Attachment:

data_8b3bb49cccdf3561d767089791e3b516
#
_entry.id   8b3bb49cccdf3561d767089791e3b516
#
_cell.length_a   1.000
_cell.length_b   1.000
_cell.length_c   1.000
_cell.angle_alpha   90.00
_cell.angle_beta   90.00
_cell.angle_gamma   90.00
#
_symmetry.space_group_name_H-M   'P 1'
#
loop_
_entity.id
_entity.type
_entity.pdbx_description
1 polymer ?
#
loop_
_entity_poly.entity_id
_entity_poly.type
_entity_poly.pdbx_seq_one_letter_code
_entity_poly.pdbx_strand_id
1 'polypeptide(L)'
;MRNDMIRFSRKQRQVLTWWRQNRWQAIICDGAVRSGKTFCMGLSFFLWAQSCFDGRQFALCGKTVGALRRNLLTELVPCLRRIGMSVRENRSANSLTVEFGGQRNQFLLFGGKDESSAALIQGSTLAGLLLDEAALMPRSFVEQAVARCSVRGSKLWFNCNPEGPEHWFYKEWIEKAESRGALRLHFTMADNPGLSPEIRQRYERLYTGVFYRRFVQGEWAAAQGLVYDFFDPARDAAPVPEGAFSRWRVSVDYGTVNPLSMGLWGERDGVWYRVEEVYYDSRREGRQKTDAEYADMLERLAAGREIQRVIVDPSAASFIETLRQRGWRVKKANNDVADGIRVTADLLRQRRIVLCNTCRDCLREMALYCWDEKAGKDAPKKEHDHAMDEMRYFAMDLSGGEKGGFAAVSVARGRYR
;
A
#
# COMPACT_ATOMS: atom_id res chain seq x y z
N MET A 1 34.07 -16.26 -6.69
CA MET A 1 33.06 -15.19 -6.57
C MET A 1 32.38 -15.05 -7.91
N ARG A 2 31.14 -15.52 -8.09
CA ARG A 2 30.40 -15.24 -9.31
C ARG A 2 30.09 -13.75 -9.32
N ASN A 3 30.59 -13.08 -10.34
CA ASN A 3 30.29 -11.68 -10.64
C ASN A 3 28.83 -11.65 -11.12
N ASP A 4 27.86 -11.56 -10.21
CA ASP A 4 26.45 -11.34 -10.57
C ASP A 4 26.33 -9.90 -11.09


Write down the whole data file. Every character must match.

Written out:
data_8b3bb49cccdf3561d767089791e3b516
#
_entry.id   8b3bb49cccdf3561d767089791e3b516
#
_cell.length_a   1.000
_cell.length_b   1.000
_cell.length_c   1.000
_cell.angle_alpha   90.00
_cell.angle_beta   90.00
_cell.angle_gamma   90.00
#
_symmetry.space_group_name_H-M   'P 1'
#
loop_
_entity.id
_entity.type
_entity.pdbx_description
1 polymer ?
#
loop_
_entity_poly.entity_id
_entity_poly.type
_entity_poly.pdbx_seq_one_letter_code
_entity_poly.pdbx_strand_id
1 'polypeptide(L)'
;MRNDMIRFSRKQRQVLTWWRQNRWQAIICDGAVRSGKTFCMGLSFFLWAQSCFDGRQFALCGKTVGALRRNLLTELVPCLRRIGMSVRENRSANSLTVEFGGQRNQFLLFGGKDESSAALIQGSTLAGLLLDEAALMPRSFVEQAVARCSVRGSKLWFNCNPEGPEHWFYKEWIEKAESRGALRLHFTMADNPGLSPEIRQRYERLYTGVFYRRFVQGEWAAAQGLVYDFFDPARDAAPVPEGAFSRWRVSVDYGTVNPLSMGLWGERDGVWYRVEEVYYDSRREGRQKTDAEYADMLERLAAGREIQRVIVDPSAASFIETLRQRGWRVKKANNDVADGIRVTADLLRQRRIVLCNTCRDCLREMALYCWDEKAGKDAPKKEHDHAMDEMRYFAMDLSGGEKGGFAAVSVARGRYR
;
A
#
# COMPACT_ATOMS: atom_id res chain seq x y z
N MET A 1 34.07 -16.26 -6.69
CA MET A 1 33.06 -15.19 -6.57
C MET A 1 32.38 -15.05 -7.91
N ARG A 2 31.14 -15.52 -8.09
CA ARG A 2 30.40 -15.24 -9.31
C ARG A 2 30.09 -13.75 -9.32
N ASN A 3 30.59 -13.08 -10.34
CA ASN A 3 30.29 -11.68 -10.64
C ASN A 3 28.83 -11.65 -11.12
N ASP A 4 27.86 -11.56 -10.21
CA ASP A 4 26.45 -11.34 -10.57
C ASP A 4 26.33 -9.90 -11.09